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Strike threat looms over Johnson Controls, GM plants

Workers at the General Motors Oshawa assembly plant Aug 22, 2013. About 200 workers make interior components for the Chevrolet Impala assembled in Oshawa.

Moe Doiron/The Globe and Mail

The union representing workers at a Johnson Controls Inc. parts plant in Whitby, Ont., are threatening to go on strike this summer, shutting the assembly operations of General Motors Co. in neighbouring Oshawa in the process, unless the parts maker reverses its decision to close the parts factory.

About 200 workers make interior components for the Chevrolet Impala assembled in Oshawa, but Unifor president Jerry Dias said Wednesday that Johnson Controls intends to close the plant when the current labour contract expires in August.

"We're going to strike them – shut down General Motors and at some time or another somebody's going to come to their senses," Mr. Dias said in a telephone interview. "We made significant changes to our collective agreement three years ago to win the next generation of work. We won the next generation of work and we're keeping it."

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The potential dispute between the union and Johnson Controls is in response to a series of job cuts that may arise from changes at GM's operations in Oshawa, upon which several thousand jobs at auto parts makers in the region depend. The auto maker is shifting production of its Chevrolet Camaro muscle car to a plant in Michigan next year and plans to close one of its two Oshawa assembly plants in 2016.

The two plants produce the Buick Regal and Cadillac XTS, in addition to the two Chevrolet cars. Workers also install interior components and other parts on Chevrolet Equinox bodies that are shipped to Oshawa from GM's Cami Automotive Inc. assembly plant in Ingersoll, Ont.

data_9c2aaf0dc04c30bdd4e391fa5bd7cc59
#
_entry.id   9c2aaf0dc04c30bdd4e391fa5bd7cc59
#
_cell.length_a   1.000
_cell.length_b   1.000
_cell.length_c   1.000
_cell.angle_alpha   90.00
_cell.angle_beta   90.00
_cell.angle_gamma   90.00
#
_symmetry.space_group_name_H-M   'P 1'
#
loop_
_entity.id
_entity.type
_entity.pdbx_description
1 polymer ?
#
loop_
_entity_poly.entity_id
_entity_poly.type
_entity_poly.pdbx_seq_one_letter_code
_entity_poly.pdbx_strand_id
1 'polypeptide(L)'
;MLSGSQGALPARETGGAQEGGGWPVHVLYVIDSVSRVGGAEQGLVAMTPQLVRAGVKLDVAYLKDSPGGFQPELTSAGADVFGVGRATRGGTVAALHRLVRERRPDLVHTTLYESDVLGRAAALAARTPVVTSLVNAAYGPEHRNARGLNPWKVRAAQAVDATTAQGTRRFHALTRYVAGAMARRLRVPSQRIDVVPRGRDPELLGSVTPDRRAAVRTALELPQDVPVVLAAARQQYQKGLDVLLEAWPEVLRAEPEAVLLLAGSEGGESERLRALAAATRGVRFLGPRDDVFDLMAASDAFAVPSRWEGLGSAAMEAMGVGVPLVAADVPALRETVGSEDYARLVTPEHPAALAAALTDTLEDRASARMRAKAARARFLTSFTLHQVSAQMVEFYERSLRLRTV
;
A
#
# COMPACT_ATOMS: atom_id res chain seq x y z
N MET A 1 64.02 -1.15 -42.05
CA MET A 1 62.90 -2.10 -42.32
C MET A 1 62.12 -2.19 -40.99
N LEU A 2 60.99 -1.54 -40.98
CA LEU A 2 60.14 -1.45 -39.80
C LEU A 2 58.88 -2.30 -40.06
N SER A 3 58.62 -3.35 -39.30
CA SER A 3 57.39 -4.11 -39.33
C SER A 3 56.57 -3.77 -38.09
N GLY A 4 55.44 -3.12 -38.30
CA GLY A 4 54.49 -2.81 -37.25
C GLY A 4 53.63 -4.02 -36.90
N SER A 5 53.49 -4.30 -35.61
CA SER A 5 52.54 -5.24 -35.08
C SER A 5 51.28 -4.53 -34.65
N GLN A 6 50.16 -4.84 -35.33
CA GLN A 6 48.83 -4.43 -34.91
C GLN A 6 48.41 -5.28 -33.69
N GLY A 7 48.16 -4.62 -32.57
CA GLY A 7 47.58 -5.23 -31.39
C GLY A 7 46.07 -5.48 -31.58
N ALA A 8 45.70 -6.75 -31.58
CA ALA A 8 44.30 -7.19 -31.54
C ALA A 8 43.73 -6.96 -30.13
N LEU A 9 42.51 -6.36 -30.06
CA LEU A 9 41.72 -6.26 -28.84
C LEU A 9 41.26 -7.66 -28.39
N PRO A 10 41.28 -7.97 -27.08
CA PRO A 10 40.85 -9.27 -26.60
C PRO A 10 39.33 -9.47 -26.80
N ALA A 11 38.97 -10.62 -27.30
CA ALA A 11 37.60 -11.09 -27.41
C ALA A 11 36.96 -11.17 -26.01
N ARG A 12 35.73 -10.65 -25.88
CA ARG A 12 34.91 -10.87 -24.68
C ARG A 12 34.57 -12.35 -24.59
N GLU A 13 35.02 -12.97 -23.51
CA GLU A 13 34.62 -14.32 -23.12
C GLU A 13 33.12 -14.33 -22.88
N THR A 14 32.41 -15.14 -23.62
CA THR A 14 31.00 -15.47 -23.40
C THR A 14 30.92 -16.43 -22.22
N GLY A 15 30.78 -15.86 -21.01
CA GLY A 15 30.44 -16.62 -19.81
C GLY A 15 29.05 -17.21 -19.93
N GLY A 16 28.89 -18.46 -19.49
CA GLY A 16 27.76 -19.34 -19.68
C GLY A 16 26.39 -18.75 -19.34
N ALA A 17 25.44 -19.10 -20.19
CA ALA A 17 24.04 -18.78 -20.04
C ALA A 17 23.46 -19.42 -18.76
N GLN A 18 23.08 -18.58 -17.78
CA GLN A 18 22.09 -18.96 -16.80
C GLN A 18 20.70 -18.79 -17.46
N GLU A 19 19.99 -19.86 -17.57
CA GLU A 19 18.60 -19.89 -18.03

Officials at Unifor local 222, which represents workers at both Johnson Controls and GM's Oshawa plants, fear that Lear Inc. seating operations and a Woodbridge Group foam plant that supplies Lear are also in danger.

"We at Lear are being told that under the current labour structure, the corporation does not see a future for us," Scott Bateman, chair of Unifor's Lear unit, said in the union's monthly newsletter in May.

A spokeswoman for Johnson Controls said it is company policy not to comment on labour negotiations. A spokeswoman for General Motors of Canada Ltd., said the auto maker will not comment on issues between the union and its suppliers. A Lear spokesman also would not comment.

Negotiations between Unifor and Johnson Controls on a new contract will begin late this month or early in July, Mr. Dias said. It is illegal for the union to go on strike until a contract expires.

Workers gave up some break time and agreed to the elimination of shift premiums and other changes during contract talks in 2011 when the company said then it needed to reduce hourly labour costs or it would move the business elsewhere.

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Those changes helped all-in labour costs by about $5 an hour to about $35 to $36 an hour, Mr. Dias said. Hourly wages are about $26 an hour.

He said he met with Johnson Controls officials in the Detroit area Tuesday and with GM officials two weeks ago in Warren, Mich. "GM can solve it right off the bat by telling Johnson Controls that they're leaving [the work] in our plant," he said.

He noted that the president of Johnson Controls was paid more than $18-million (U.S.) last year, but there is "no chance" that the union will agree to reduce costs so his salary can rise above $20-million.

"Our members haven't had a pay increase in years."

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About the Author
Auto and Steel Industry Reporter

Greg Keenan has covered the automotive and steel industries for The Globe and Mail since 1995. He also writes about broader manufacturing trends. He is a graduate of the University of Toronto and of the University of Western Ontario School of Journalism. More

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